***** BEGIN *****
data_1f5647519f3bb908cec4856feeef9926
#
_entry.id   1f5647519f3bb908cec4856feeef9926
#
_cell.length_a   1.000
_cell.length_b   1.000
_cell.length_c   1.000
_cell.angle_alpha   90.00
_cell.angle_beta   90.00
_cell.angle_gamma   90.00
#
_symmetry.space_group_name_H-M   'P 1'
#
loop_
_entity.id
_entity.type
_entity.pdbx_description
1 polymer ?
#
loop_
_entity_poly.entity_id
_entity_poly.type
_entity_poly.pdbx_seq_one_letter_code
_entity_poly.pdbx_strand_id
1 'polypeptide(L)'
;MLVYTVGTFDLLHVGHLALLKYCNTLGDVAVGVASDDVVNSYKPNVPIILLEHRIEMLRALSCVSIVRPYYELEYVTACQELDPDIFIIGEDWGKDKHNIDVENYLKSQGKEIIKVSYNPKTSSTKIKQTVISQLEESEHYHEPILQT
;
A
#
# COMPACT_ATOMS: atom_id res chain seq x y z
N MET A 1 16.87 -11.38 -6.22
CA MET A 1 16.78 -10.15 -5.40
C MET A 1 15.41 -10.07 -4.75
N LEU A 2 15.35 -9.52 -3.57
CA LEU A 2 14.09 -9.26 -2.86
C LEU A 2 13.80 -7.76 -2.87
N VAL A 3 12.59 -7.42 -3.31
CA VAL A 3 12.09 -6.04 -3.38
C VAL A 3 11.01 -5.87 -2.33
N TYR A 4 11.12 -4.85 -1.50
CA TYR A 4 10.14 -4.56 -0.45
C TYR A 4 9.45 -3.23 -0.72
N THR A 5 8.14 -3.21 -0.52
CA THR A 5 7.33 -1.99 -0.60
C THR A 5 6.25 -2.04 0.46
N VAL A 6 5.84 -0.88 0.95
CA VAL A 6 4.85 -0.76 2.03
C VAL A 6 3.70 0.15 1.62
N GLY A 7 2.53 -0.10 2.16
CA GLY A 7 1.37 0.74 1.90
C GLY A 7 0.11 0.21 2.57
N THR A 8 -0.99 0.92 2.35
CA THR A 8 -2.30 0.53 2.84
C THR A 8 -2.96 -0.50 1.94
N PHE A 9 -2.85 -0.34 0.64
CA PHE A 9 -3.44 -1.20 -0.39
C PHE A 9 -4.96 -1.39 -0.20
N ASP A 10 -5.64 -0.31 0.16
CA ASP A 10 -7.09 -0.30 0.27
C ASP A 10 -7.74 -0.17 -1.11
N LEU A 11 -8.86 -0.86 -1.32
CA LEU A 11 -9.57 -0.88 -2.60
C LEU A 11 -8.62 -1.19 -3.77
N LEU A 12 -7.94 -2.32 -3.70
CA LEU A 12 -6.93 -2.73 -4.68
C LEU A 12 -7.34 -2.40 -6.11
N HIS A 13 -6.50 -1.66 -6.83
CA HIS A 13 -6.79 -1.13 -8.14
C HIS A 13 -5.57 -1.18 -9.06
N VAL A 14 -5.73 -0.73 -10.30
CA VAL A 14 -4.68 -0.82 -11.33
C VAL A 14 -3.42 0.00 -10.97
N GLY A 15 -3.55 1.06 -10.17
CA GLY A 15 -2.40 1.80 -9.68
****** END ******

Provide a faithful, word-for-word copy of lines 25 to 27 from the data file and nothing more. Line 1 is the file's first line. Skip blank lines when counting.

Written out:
1 'polypeptide(L)'
;MLVYTVGTFDLLHVGHLALLKYCNTLGDVAVGVASDDVVNSYKPNVPIILLEHRIEMLRALSCVSIVRPYYELEYVTACQELDPDIFIIGEDWGKDKHNIDVENYLKSQGKEIIKVSYNPKTSSTKIKQTVISQLEESEHYHEPILQT
;